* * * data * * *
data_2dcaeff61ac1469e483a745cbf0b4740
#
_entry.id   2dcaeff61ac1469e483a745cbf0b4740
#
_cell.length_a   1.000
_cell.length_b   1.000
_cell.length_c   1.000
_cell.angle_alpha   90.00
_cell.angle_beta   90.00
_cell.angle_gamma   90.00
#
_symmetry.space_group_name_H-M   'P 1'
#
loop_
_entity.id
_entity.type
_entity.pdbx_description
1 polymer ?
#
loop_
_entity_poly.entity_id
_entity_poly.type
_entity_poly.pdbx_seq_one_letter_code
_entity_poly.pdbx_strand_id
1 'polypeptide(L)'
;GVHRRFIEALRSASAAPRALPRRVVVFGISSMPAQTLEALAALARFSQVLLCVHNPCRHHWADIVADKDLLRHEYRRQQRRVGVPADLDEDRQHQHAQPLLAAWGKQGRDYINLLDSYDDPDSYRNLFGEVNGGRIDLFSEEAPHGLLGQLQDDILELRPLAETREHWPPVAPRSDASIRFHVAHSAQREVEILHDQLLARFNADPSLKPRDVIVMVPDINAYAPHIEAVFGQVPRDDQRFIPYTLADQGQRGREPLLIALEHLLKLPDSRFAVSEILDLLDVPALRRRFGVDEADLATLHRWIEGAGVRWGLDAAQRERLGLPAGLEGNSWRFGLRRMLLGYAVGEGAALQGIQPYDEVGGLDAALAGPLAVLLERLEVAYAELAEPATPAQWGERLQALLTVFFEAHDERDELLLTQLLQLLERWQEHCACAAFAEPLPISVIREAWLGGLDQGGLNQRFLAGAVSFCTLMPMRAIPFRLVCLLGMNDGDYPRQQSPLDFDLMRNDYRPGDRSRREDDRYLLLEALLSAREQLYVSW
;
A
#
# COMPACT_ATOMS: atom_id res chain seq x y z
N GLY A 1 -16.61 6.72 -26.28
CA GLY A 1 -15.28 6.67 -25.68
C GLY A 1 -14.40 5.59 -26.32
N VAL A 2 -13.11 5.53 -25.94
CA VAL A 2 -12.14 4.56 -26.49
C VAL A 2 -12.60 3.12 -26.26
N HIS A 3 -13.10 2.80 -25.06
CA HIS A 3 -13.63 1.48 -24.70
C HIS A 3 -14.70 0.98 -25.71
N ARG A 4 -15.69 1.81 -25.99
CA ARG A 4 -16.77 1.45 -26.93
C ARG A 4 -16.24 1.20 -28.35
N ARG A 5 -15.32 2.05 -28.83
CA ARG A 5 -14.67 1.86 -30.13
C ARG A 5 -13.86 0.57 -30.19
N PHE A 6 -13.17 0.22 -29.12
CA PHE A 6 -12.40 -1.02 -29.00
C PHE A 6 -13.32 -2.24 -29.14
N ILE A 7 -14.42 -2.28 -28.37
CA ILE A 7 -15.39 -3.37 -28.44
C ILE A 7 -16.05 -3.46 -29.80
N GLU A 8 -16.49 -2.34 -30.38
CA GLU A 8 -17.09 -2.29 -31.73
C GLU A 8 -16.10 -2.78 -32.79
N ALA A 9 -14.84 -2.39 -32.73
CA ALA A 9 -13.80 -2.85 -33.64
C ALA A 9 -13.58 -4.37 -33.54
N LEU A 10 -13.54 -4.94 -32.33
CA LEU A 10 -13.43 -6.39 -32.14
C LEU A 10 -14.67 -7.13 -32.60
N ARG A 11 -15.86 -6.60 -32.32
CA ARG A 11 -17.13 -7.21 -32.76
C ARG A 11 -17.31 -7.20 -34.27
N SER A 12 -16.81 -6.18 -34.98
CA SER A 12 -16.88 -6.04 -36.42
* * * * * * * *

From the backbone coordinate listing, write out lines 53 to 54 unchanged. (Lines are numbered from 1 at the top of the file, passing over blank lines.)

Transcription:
CA GLU A 8 -17.09 -2.29 -31.73
C GLU A 8 -16.10 -2.78 -32.79